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Cannes Film Festival Overhauls Press Screenings to Protect Films From Critics

Thanks to a new press screening schedule, media will no longer be able to rain on a new movie ahead of its Cannes gala world premiere.

Thierry FremauxAnniversary Soiree, 70th Cannes Film Festival, France - 23 May 2017General Delegate of the Cannes Film Festival Thierry Fremaux attends the ceremony of the 70th Anniversary of the festival at the 70th annual Cannes Film Festival, in Cannes, France, 23 May 2017. The festival runs from 17 to 28 May.

Thierry Fremaux

LANGSDON/EPA/REX/Shutterstock

Cannes Film Festival director Thierry Frémaux announced two changes to the 2018 edition, but the big news is not that selfies are banned on the red carpet. Ahead of unveiling the final Cannes lineup on April 12, Frémaux confirmed a shift that has been rumored for months — an overhaul of the Cannes press screening schedule, in place for decades, to protect filmmakers and talent from early bad reaction ahead of evening world premieres.

Instead, the press will now see the same movie at the same time next door at the smaller Debussy. Press screenings for the 10 p.m. galas will take place the following morning, while afternoon screenings of the Competition or Un Certain Regard selections will remain a mix of press and ticketed attendees.

The press screening overhaul explains why the festival will launch a day ahead of schedule, on Tuesday May 8, so that the May 19 cérémonie de clôture still goes forward on Saturday.

The update could have a dramatic change on the flow of information coming out of the world’s highest profile festival. Typically, first word out of Cannes about major competition movies has come straight out of those early press screenings, a decision that has elevated the stature of critics and journalists at the festival. As a result, the rest of the world has heard about boos for “The Tree of Life” and “Brown Bunny” before the filmmakers hit the carpet; conversely, it has also helped heighten expectations for big crowdpleasers.

But those reactions have accelerated in ways that have spiraled beyond the festival’s control. Blame it on the internet, as tweets break instantly after the daily morning press screenings, and online reviews follow moments later. Now, the responses will be staggered, and either tied up with the crowd responses from the premieres or arriving in their aftermath.

This marks a radical departure for the Cannes press corps, who have gotten used to their daily routine.

Elisabeth Moss and Ruben Ostlund at Cannes

Cannes Film Festival

Each morning — no matter how late they got in the night before — the media made a dash up the red-carpet stairs of the bunker-like Palais, to grab a plush red seat for the 8:30 a.m. press screening of that night’s competition film at the Grand Theatre Lumière. At screening’s end, what every filmmaker fears is the dreaded boos or, worse, the flapping of the seats in displeasure.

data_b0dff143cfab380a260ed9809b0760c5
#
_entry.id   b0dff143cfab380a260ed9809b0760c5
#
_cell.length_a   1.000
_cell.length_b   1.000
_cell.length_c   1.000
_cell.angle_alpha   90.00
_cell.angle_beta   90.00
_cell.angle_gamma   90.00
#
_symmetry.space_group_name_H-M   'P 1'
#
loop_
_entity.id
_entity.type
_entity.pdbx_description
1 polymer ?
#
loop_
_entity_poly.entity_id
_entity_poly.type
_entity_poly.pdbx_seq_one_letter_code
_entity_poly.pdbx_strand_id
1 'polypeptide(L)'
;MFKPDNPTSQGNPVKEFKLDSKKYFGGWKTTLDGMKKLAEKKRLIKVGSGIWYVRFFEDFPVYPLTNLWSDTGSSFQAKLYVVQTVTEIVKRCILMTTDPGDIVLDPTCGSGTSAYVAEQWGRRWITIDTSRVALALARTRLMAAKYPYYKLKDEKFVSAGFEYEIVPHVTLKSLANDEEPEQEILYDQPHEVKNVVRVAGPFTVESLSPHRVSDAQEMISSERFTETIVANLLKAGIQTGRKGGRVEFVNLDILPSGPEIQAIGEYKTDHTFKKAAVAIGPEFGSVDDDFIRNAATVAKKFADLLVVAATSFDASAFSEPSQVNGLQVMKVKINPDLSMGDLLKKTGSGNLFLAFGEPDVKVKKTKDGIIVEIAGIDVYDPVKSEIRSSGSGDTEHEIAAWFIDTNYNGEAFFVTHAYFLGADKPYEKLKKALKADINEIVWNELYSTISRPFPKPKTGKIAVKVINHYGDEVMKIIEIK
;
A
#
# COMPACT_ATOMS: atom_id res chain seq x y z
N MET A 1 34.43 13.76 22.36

That’s what Fremaux has eliminated. He’s been under increasing pressure from sales agents, big talent agencies and distributors to postpone press reaction until after the evening gala. “It’s a way to think about the future of Cannes,” Fremaux told IndieWire last fall during his Lumiere Festival in Lyon, after publicly acknowledging that the festival had been discussing the change. “I hear and I read everything written about that and we think about it. It’s not about the press, it’s about the gala screenings.”

Kirsten Dunst, Nicole Kidman and Elle Fanning'The Beguiled' premiere, 70th Cannes Film Festival, France - 24 May 2017

Kirsten Dunst, Nicole Kidman and Elle Fanning

David Fisher/REX/Shutterstock

The old norm: on the morning of the first press screening of the Cannes Official Selection world premiere, the director and their entourage usually ascend the Palais escalator to embark on the obligatory gauntlet of Cannes photo call, TV interview, and conference de presse following the screening. Then that night, there’s nothing like a rousing walk up the red carpet, flashbulbs exploding, plus lengthy standing ovations after the premiere, to feed a filmmaker or star’s hungry ego. (And building your foreign profile improves box office around the world.)

But there’s also nothing like a rash of bad tweets and reviews breaking hours beforehand, letting the world know — in the worst case scenario — that your movie got booed. Fremaux needs film suppliers and talent representatives to not be afraid to take their films to the grandaddy of all film festivals.

Additional reporting by Eric Kohn.

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